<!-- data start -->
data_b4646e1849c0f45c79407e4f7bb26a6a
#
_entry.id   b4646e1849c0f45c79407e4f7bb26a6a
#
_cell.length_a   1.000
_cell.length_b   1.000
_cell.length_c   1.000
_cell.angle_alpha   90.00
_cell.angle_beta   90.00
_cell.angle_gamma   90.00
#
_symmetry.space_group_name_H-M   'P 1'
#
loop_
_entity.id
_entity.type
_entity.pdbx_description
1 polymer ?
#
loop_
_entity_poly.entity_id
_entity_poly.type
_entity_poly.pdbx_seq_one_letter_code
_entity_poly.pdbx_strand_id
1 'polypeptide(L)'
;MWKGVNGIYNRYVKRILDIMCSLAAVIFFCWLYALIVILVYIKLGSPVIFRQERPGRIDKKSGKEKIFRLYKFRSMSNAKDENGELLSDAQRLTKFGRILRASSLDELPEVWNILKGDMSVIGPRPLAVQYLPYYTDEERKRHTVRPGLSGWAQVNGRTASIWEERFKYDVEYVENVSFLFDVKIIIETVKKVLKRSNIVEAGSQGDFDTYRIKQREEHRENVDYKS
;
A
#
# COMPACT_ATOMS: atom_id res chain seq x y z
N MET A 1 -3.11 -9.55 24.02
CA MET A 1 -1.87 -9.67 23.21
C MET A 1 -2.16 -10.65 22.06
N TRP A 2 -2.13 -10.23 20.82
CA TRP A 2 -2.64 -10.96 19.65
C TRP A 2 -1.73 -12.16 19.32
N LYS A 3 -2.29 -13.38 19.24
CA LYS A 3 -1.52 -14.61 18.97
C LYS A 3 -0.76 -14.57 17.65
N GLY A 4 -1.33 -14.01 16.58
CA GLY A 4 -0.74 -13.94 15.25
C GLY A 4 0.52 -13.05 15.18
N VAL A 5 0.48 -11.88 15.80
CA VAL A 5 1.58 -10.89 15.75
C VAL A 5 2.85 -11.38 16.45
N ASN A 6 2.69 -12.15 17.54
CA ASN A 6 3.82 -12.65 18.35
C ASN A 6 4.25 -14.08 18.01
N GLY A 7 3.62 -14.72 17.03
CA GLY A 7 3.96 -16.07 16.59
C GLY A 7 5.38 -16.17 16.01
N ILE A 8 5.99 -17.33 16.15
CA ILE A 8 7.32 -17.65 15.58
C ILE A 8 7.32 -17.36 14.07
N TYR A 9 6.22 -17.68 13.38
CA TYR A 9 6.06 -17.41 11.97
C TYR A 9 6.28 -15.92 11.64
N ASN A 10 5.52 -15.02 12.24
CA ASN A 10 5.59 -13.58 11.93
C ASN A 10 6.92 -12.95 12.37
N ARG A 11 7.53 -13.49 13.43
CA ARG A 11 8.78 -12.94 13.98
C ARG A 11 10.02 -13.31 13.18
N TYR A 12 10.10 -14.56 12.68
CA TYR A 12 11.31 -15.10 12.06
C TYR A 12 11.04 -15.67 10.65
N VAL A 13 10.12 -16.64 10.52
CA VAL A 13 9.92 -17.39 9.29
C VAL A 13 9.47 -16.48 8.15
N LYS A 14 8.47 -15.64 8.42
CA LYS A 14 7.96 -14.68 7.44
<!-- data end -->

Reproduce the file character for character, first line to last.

data_b4646e1849c0f45c79407e4f7bb26a6a
#
_entry.id   b4646e1849c0f45c79407e4f7bb26a6a
#
_cell.length_a   1.000
_cell.length_b   1.000
_cell.length_c   1.000
_cell.angle_alpha   90.00
_cell.angle_beta   90.00
_cell.angle_gamma   90.00
#
_symmetry.space_group_name_H-M   'P 1'
#
loop_
_entity.id
_entity.type
_entity.pdbx_description
1 polymer ?
#
loop_
_entity_poly.entity_id
_entity_poly.type
_entity_poly.pdbx_seq_one_letter_code
_entity_poly.pdbx_strand_id
1 'polypeptide(L)'
;MWKGVNGIYNRYVKRILDIMCSLAAVIFFCWLYALIVILVYIKLGSPVIFRQERPGRIDKKSGKEKIFRLYKFRSMSNAKDENGELLSDAQRLTKFGRILRASSLDELPEVWNILKGDMSVIGPRPLAVQYLPYYTDEERKRHTVRPGLSGWAQVNGRTASIWEERFKYDVEYVENVSFLFDVKIIIETVKKVLKRSNIVEAGSQGDFDTYRIKQREEHRENVDYKS
;
A
#
# COMPACT_ATOMS: atom_id res chain seq x y z
N MET A 1 -3.11 -9.55 24.02
CA MET A 1 -1.87 -9.67 23.21
C MET A 1 -2.16 -10.65 22.06
N TRP A 2 -2.13 -10.23 20.82
CA TRP A 2 -2.64 -10.96 19.65
C TRP A 2 -1.73 -12.16 19.32
N LYS A 3 -2.29 -13.38 19.24
CA LYS A 3 -1.52 -14.61 18.97
C LYS A 3 -0.76 -14.57 17.65
N GLY A 4 -1.33 -14.01 16.58
CA GLY A 4 -0.74 -13.94 15.25
C GLY A 4 0.52 -13.05 15.18
N VAL A 5 0.48 -11.88 15.80
CA VAL A 5 1.58 -10.89 15.75
C VAL A 5 2.85 -11.38 16.45
N ASN A 6 2.69 -12.15 17.54
CA ASN A 6 3.82 -12.65 18.35
C ASN A 6 4.25 -14.08 18.01
N GLY A 7 3.62 -14.72 17.03
CA GLY A 7 3.96 -16.07 16.59
C GLY A 7 5.38 -16.17 16.01
N ILE A 8 5.99 -17.33 16.15
CA ILE A 8 7.32 -17.65 15.58
C ILE A 8 7.32 -17.36 14.07
N TYR A 9 6.22 -17.68 13.38
CA TYR A 9 6.06 -17.41 11.97
C TYR A 9 6.28 -15.92 11.64
N ASN A 10 5.52 -15.02 12.24
CA ASN A 10 5.59 -13.58 11.93
C ASN A 10 6.92 -12.95 12.37
N ARG A 11 7.53 -13.49 13.43
CA ARG A 11 8.78 -12.94 13.98
C ARG A 11 10.02 -13.31 13.18
N TYR A 12 10.10 -14.56 12.68
CA TYR A 12 11.31 -15.10 12.06
C TYR A 12 11.04 -15.67 10.65
N VAL A 13 10.12 -16.64 10.52
CA VAL A 13 9.92 -17.39 9.29
C VAL A 13 9.47 -16.48 8.15
N LYS A 14 8.47 -15.64 8.42
CA LYS A 14 7.96 -14.68 7.44